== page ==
and is unknown by most) it is called sometimes as Praxe de doutor (Doctor's Rite) made by a veterano (veteran, a student that has been studying at the university for longer than the course's duration). The final part of this rite consists of difficult and sometimes impossible tasks that are typically harder than those for freshmen, but normally desenrascano is made in a much better and inventive way. Because of its difficulty, collaboration between various doutores is needed and is also good strategy (desenrascano is not always just lacking a plan). There are also other variations for these rites, some do not require desenrascano. Siemens, a well known German company, has development and engineering offices in Portugal partly due to this Portuguese trait, employing hundreds of Portuguese staff. They say "when a German gives up when faced with a difficulty, a Portuguese will work until it is solved." They also argue that it is "due to the quality of Portuguese staterun universities and institutes". Desenrascano is the finding of a quick and dirty solution for a given problem. [edit]

Military
In popular parlance in Lisbon (and indeed in the army), "enrascar" meant to put someone in an undesirable situation (or, sometimes, to punish). The person undergoing that situation would naturally try to get out of it by cunning, which was highly valued in the military subculture that cultivates 'esprit de corps', especially if it was done without putting anyone else at risk, better still if "saving" others along out of the same trouble (see the entry "desenrascar" in Lexicoteca Moderno Dicionario da Lingua Portuguesa, vol. 1, Circulo de Leitores, Lisboa, 1985, p. 770: 'to de-entangle what was "enrascado"' and (pop) 'to get out of trouble'). When talking about their time in service or instruction, the military often say A tropa manda desenrascar (The army orders you to apply desenrascano). [edit]

Near equivalents in other cultures


Desenrascano is vaguely similar to the English-language concept of a hack, the French systme D or dbrouillardise, the Spanish chapuza or the German durchwurschteln, though each of these has different nuances. The concept of Bush technology used by Australian field geologists is perhaps the most accurate equivalent. Used to work in harsh conditions, where the proper tools can be several thousands of kilometers away, these geologists often repair cars and create useful devices with whatever they find available. The Australian road-builder and adventurer Len Beadell wrote several chronicles relating his experiences in the outback, often featuring the use of bush technologies. [edit]

Desenrascano at the office

Fixing air-conditioning equipment outside a building in Portugal The fact is that it is fairly common for Portuguese employees (to give an example) to work with inadequate tools or simply with no tools at all, because some employers refuse to supply them. This leads to situations like the one pictured above where a man is forced to hang out off a window to fix air-conditioning equipment. This "desenrascano" ou "desenrasco" (another commo word for desenrascano) is indeed the ability to solve problems in very adverse conditions, and portuguese are forced to be good at it. Many of the portuguese inventions in the Geneva Inventions Exhibition are an example of how desenrascano is used to create new tools that are typically cheaper. [edit]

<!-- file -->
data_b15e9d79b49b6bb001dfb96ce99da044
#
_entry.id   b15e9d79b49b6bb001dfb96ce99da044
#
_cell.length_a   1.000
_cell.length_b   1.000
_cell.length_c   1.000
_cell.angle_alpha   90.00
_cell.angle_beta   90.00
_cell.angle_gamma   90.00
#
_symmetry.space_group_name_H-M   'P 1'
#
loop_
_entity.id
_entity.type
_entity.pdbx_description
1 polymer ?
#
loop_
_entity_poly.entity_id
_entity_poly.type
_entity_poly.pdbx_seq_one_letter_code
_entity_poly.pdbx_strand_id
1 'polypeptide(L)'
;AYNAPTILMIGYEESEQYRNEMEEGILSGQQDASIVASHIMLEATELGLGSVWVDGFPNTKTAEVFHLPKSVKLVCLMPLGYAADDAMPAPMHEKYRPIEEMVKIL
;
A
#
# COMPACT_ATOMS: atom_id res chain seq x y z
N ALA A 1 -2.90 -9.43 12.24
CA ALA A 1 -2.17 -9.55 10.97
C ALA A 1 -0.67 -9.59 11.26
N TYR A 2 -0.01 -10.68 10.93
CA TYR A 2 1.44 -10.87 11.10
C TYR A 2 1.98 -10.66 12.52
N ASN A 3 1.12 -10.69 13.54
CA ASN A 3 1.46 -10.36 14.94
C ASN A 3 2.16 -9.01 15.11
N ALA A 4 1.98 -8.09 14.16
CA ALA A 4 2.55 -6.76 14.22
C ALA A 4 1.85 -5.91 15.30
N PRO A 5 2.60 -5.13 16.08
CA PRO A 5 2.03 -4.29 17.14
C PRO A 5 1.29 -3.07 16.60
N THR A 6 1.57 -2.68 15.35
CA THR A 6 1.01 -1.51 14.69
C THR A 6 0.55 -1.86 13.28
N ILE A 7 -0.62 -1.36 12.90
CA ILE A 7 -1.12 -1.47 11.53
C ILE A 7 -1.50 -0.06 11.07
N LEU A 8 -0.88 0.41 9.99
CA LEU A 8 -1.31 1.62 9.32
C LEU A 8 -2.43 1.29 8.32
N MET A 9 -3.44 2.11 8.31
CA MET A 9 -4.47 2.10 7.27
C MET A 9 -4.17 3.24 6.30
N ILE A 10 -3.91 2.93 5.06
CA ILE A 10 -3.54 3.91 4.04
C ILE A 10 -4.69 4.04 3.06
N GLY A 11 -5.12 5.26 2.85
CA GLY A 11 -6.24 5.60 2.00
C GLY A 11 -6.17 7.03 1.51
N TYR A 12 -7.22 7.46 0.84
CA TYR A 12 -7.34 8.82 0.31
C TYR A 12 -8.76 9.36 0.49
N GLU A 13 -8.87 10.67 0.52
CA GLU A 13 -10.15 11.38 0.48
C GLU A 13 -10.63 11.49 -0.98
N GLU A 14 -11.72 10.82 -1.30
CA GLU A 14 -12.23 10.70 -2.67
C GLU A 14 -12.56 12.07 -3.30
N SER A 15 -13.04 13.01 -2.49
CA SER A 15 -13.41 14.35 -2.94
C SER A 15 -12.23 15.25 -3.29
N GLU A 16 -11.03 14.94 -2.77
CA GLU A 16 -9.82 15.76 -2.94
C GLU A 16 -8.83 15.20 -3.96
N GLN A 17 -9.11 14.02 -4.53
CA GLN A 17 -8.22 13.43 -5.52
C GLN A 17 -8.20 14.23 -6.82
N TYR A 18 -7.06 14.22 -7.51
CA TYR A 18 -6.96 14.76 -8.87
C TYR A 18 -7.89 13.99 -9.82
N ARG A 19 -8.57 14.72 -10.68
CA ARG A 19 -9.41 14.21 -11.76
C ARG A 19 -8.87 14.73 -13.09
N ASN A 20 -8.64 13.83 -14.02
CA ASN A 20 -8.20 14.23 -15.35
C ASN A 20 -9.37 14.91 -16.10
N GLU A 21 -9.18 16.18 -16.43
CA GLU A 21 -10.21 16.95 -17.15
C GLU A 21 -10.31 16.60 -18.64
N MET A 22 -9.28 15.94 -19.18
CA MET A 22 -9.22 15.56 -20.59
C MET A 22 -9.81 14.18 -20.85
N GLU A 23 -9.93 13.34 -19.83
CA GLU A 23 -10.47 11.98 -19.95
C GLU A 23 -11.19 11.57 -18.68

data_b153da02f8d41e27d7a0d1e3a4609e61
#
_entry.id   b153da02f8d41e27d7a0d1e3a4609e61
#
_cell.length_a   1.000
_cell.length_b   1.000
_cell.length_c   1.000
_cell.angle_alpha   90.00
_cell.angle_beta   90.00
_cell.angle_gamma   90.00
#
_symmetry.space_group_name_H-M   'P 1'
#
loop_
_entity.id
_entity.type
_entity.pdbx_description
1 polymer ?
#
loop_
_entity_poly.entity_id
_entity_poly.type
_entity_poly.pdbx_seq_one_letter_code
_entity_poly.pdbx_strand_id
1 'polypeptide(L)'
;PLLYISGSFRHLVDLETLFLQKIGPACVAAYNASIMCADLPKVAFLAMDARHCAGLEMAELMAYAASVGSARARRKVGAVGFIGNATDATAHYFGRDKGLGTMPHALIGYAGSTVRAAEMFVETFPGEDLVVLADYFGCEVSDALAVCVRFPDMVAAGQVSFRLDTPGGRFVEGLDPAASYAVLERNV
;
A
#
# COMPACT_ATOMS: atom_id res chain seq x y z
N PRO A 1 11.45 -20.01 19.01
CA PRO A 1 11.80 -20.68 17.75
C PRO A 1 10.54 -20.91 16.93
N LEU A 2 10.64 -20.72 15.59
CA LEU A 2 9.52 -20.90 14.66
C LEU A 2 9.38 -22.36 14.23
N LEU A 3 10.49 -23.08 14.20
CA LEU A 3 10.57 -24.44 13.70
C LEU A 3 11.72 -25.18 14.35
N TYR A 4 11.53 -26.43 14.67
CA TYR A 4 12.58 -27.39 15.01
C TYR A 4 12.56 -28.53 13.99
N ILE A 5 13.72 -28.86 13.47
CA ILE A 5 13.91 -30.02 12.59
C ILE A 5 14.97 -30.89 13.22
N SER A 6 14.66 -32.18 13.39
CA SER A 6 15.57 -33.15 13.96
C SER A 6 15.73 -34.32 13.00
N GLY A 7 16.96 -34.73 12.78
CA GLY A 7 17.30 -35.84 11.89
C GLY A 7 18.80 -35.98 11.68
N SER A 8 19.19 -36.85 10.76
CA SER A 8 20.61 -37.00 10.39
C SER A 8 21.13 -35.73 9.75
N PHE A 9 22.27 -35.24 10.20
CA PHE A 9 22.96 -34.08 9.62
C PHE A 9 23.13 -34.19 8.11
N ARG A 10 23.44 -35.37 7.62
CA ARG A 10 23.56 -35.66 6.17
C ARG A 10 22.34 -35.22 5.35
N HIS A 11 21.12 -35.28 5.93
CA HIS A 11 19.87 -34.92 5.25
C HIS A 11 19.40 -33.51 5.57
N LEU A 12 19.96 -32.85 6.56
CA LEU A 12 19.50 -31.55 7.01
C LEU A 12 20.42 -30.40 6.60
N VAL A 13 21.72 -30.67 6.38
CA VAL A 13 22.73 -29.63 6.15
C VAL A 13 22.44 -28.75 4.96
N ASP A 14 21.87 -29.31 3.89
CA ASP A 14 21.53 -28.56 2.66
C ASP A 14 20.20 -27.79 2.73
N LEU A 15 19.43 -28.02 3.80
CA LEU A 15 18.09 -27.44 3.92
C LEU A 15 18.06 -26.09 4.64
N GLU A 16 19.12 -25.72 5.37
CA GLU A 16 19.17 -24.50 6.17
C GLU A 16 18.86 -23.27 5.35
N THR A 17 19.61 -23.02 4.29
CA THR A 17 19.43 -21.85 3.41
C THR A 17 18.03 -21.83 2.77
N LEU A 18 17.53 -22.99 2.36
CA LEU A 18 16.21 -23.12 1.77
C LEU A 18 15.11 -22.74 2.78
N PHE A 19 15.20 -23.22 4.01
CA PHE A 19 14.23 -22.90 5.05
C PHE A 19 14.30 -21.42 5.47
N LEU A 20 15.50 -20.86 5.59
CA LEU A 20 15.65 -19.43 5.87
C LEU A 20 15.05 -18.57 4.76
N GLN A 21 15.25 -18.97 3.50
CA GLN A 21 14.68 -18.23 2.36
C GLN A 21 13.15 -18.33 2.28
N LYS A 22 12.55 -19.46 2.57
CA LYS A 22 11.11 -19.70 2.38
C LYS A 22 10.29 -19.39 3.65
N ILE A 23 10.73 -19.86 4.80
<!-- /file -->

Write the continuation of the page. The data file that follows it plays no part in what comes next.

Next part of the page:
'Desenrascano' and the "Art of Muddling Through"


There are similarities between desenrascano and "muddling through", see Lindeblom, C.E. (1959), The Science of Muddling Through, Public Administration Review, Spring, pp. 79-88 and Lindeblom, C.E. (1979), Still Muddling Not Yet Through, Public Administration Review, Nov/Dec, pp. 517-526. Lindblom description of management as "Muddling Through" is very similar to the portuguese notion of "desenrascano", to manage by one self (by cunning and possibly previous experience more than mere trial and error) a way out of dire situations. Lindblom is claimed to have been precursor of Quinn's notion of logical incrementalism (Quinn, James Brian (1978) Strategic Change as 'Logical Incrementalism', Sloan Management Review, Fall, pp.7-21. [edit]

Examples of 'Desenrascano'
Although being a fictional american TV show character, MacGyver is a good example of 'Desenrascano'. Whenever he finds himself in a jam (entanglement/'Enrascano') he always manages to escape and to make the best of the situation using whatever items are at hand, e.g. using duct tape as a temporary solution to hold things together (things that usually would need welding or screwing).

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See also

Sebastianism Culture of Portugal Portugal